Magic Music: The Reggae Connection

This article is a collaborative effort, crafted and edited by a team of dedicated professionals.

Contributors: Andranick Tanguiane, Fred Lerdahl,


Want to know how reggae music is connected to magic? Check out our latest blog post to find out!

Reggae’s Origins

The music of Jamaica, particularly that of the Afro-Jamaican community, has long been a source of inspiration for many other genres of music. Reggae, a style of music that developed in the late 1960s, is one of the most well-known examples of this. But where did this style of music come from?

Ska and Rocksteady

The earliest form of Jamaican popular music was ska, an uptempo, marching beat influenced by Caribbean mento (a rural folk-style of song and dance) and by American jazz and rhythm and blues. Ska developed in the 1950s at the same time as rhythm and blues was growing in popularity in the United States.American R&B recordings were played on Jamaican radio stations, and these influenced local musicians like Clement Dodd, who started up the Studio One label in Kingston. At first Dodd produced ska records like those being made in America, but he gradually developed a more distinctive Jamaican sound, with jazzier horns and a more propulsive rhythm.

The Birth of Reggae

Reggae is a music genre that originated in Jamaica in the late 1960s. The term also denotes the modern popular music of Jamaica and its diaspora. A 1968 single by Toots and the Maytals, “Do the Reggay” was the first popular song to use the word “reggae”, effectively naming the genre and introducing it to a global audience. While sometimes used in a broad sense to refer to most types of popular Jamaican danceable music, the term reggae more properly denotes a particular music style that originated following on the development of ska and rocksteady.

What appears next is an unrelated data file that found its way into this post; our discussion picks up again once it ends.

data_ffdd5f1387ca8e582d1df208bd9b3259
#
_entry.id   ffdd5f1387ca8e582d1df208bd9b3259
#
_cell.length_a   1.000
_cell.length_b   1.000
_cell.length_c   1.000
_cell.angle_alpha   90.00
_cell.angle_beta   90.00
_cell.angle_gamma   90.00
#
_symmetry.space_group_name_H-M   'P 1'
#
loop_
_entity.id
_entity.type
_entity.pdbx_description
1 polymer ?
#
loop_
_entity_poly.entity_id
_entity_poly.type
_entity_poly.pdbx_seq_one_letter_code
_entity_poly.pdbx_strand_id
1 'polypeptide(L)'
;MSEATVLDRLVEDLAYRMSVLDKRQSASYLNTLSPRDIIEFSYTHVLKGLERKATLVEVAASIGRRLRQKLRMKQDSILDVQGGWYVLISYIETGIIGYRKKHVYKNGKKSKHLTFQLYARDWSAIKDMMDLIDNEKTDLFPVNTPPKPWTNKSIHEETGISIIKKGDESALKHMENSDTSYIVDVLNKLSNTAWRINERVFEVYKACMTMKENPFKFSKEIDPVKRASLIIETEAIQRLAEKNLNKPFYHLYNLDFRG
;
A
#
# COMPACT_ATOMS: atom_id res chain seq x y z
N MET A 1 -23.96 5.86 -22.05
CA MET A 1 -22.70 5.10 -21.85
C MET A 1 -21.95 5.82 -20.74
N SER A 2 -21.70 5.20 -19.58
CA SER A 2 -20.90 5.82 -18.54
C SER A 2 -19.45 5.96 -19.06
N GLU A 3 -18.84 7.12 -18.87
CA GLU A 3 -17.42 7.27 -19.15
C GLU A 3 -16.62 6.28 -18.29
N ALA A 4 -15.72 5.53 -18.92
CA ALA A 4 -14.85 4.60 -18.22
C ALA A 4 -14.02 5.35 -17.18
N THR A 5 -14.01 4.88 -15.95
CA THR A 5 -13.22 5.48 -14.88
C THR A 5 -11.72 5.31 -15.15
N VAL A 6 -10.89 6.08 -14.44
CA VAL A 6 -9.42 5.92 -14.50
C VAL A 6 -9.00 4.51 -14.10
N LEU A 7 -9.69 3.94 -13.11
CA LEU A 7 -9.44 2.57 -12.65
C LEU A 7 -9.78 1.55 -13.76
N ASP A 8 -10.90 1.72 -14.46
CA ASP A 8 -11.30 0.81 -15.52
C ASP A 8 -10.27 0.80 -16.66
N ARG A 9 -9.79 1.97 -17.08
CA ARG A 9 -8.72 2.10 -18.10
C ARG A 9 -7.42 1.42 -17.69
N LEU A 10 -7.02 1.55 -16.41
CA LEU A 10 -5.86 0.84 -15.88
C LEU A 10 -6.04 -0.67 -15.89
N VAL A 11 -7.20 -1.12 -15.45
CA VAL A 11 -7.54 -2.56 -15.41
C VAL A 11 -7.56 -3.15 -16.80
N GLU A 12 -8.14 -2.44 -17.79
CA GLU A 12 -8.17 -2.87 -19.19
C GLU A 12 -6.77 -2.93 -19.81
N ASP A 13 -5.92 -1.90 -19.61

Reggae’s Influence

Reggae has been a guiding force in the development of other genres of music. It has been especially influential to rock, punk, and hip-hop. Reggae has also been an important source of inspiration for electronic dance music. Let’s investigate how reggae has influenced other genres of music.

Reggae in the UK

Reggae’s popularity in the United Kingdom began with the release of Bob Marley’s album Catch a Fire in 1973. The album’s success was followed by a series of UK hits, including “No Woman, No Cry,” “Stir It Up,” and “I Shot the Sheriff.” Reggae’s popularity in the UK was further bolstered by the rise of punk rock in the late 1970s. Punk bands such as The Clash and The Police incorporated elements of reggae into their music, and many punks were also fans of Marley and other reggae artists.

In the 1980s, UK-based reggae artists such as Madness and UB40 achieved mainstream success with their fusion of reggae and pop. In the 1990s and 2000s, a new generation of British reggae artists, such as Ms. Dynamite and Dizzee Rascal, emerged on the scene. These artists fused reggae with other genres such as grime, hip hop, and drum & bass to create their own unique sound.

Today, reggae is enjoyed by people of all ages and backgrounds in the UK. It remains one of the country’s most popular genres of music.

Reggae in the US